Imagine you have been writing your application using a MVC framework, and it's going along very well. You have also started placing some ColdFusion Components (CFCs) in your Application scope so you can access them readily without recreating them on every request. So far you have five CFCs in your Application scope, and that has been manageable, but as you develop it looks like you will have ten, and then thirty! Several of these CFCs require each other to work, and you start to realize that as you attempt to juggle creating all these CFCs and their dependencies when your application starts up your Application.cfc is looking much like the spaghetti code you were trying to avoid in the first place.
Before things get too crazy, you can implement a dependency injection framework. Now when you need a CFC, you simply ask for it from the framework, and it hands it to you. You no longer have to worry about what relationships it has to other CFCs, and what order they get created, and it doesn't matter if you have ten, twenty, or one hundred CFCs, you know they will always be managed for you.
ColdSpring and LightWire are dependency injection frameworks that are commonly in use in the ColdFusion community.
ColdSpring was the first dependency injection framework for ColdFusion. Taking much of its inspiration from the Java Spring project, it uses an XML file to enable you to configure your CFCs and their dependencies. These dependencies can be explicitly set, or if ColdSpring is set to autowire it will introspect the meta-data of each CFC it instantiates and resolve the dependencies automatically.
Once your XML file has been configured correctly, you simply request CFCs by the name specified in configuration, and ColdSpring manages the instantiation of the object as well as any dependencies along the way.
While ColdSpring manages dependency injection, it also provides functionality for aspect-oriented programming, which enables you to wrap code blocks before, after, or around different parts of already implemented CFC functions at run time. With ColdSpring aspect-oriented programming you can also use RemoteProxyFactories for exposing services to remote invocations.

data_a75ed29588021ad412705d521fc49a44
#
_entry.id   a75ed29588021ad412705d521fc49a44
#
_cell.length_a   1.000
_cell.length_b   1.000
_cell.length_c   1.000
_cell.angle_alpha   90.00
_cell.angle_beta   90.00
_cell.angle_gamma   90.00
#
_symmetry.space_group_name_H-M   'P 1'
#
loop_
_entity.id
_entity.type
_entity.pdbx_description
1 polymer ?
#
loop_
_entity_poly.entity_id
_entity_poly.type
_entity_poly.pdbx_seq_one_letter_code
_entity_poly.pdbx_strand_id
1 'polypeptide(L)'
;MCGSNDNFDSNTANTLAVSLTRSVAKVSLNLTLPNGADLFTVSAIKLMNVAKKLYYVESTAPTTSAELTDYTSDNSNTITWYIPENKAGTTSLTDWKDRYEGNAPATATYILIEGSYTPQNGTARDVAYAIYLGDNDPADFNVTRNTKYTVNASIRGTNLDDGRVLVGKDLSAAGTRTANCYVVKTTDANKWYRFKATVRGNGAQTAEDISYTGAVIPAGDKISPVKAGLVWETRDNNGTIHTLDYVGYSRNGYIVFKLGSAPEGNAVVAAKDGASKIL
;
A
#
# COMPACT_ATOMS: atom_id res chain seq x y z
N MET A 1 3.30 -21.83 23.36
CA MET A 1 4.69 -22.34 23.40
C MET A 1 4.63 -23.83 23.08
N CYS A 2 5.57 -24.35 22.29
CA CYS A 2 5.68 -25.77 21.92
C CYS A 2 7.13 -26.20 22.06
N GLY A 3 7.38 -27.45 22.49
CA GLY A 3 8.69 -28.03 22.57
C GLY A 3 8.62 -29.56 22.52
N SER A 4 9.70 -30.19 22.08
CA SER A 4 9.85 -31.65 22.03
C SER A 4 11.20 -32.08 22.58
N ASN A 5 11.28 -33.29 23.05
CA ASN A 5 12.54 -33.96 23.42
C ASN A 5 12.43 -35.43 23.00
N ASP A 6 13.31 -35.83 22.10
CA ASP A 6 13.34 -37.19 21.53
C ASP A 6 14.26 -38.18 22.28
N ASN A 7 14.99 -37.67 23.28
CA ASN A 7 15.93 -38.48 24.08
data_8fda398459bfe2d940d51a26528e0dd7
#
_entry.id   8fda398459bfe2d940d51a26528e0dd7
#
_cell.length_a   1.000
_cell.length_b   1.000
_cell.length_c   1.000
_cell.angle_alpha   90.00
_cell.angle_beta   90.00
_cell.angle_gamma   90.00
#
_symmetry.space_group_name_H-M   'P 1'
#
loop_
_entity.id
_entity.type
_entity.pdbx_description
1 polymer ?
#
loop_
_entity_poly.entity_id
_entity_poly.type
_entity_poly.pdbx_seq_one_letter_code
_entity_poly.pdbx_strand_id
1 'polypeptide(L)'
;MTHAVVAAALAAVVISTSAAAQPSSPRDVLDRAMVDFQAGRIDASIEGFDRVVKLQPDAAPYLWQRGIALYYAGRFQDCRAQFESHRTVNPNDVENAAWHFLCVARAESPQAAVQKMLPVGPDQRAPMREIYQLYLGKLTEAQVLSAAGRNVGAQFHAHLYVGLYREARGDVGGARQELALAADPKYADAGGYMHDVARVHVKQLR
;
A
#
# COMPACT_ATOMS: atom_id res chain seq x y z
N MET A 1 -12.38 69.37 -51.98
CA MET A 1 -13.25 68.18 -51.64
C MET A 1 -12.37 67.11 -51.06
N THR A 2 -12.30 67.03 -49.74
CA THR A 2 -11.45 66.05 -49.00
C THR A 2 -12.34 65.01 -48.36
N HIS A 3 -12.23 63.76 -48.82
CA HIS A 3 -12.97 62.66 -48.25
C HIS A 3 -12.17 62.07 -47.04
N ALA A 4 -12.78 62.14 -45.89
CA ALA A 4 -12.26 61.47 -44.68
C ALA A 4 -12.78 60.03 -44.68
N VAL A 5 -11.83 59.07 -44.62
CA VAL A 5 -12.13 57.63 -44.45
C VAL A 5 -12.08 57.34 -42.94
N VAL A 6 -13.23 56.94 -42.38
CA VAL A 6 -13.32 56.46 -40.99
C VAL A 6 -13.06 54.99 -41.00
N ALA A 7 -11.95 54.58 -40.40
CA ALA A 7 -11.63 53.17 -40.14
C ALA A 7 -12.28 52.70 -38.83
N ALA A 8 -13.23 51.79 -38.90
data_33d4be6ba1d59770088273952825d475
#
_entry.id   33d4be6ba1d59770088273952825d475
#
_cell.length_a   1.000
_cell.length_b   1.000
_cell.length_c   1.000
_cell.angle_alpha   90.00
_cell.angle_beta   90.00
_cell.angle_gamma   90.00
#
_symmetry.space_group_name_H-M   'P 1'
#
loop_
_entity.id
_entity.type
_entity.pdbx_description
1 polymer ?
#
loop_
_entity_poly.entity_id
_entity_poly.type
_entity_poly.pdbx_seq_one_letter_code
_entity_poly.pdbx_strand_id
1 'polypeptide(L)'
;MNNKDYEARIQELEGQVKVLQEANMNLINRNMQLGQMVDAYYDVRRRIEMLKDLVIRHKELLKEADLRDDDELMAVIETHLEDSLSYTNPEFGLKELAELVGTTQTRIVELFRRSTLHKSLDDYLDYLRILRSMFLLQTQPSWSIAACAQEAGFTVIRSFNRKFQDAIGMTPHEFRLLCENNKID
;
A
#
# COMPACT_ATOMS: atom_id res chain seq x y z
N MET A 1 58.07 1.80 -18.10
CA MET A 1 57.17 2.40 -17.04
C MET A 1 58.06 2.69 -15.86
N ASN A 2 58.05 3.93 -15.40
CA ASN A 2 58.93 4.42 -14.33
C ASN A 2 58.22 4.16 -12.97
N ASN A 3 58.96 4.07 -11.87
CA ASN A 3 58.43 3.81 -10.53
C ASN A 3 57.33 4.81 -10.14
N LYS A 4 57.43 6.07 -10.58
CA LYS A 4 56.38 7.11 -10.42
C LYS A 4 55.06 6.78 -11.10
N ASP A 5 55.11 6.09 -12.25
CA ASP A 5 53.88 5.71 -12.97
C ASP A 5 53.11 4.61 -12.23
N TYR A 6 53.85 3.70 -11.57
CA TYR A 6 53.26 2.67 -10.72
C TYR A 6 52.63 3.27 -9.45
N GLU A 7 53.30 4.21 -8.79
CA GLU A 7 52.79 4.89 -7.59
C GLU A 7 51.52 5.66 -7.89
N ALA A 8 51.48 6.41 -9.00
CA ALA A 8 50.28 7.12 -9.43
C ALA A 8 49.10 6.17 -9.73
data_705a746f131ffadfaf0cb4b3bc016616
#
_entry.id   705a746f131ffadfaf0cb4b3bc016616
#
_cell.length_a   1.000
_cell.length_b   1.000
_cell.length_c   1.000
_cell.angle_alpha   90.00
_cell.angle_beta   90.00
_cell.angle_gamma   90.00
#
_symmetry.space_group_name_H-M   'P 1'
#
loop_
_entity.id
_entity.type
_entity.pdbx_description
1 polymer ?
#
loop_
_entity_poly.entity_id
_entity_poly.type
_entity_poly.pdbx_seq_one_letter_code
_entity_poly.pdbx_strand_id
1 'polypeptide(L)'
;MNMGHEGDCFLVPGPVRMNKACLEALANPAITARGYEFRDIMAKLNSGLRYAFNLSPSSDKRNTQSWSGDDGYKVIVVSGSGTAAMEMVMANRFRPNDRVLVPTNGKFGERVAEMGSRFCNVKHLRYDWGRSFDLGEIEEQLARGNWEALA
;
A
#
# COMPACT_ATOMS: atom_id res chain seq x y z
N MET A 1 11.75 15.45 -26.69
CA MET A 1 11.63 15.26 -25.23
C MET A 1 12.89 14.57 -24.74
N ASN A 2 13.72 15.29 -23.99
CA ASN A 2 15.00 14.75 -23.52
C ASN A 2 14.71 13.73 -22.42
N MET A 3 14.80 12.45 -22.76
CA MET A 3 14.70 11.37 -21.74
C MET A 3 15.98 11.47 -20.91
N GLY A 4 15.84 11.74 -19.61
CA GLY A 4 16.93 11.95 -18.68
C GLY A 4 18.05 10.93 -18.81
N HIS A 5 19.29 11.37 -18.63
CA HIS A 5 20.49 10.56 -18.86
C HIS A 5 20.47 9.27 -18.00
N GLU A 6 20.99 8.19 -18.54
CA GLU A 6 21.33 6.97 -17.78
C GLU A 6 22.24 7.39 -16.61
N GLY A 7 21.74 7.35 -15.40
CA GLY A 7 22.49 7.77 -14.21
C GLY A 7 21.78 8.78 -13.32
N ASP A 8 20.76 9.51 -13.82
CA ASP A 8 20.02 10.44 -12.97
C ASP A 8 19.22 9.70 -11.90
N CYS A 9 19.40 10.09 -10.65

More information about ColdSpring, visit http://www.coldspringframework.org.
LightWire is another dependency injection framework. Unlike ColdSpring, it also provides a programmatic interface in addition to allowing configuration through XML. This can be useful if you are not very familiar with XML, and simply want to use regular ColdFusion to outline your object dependencies.
While LightWire does not provide any additional functionality above and beyond dependency injection, it is a very lightweight framework. With only two CFCs, LightWire can be integrated and deployed easily with almost any project and with a minimum of overhead.
For more information on LightWire, visit http://lightwire.riaforge.org/.
Persistence frameworks were designed to reduce the amount of work needed to develop an object-oriented system that stores data in a relational database. The structure of in-memory objects does not match up well with the structure of data in relational databases, and it can be a slow and repetitive process to develop all the code that is required to move the information between the object space and the relational space. For this reason, this framework area is often also referred to as object-relational mapping or ORM (see Figure 2).
Figure 2. Object-relational mapping.
The goal of a persistence framework is to automatically map objects to and from a database seamlessly so that information can be quickly and easily retrieved in object format, and then subsequently stored in its relational structure. This aids in system development and maintenance greatly. The mundane details of writing your own create, read, update, and delete functions are taken care of for you, so you can concentrate on designing and building your application.
Persistence Problem – Solution
Consider a project in which the application configuration is working smoothly. Your Model, View, and Controller logic is separated wonderfully, and your dependency injection framework is handling your CFC relationships. The annoying thing is, you're spending three quarters of your time writing boring SQL statements to put data in the database, take it out, and edit it. Writing that SQL and matching it with CFCs that represent the data makes developing your application really slow, and maintaining it requires you to make numerous changes just for something simple, such as adding a column to a table.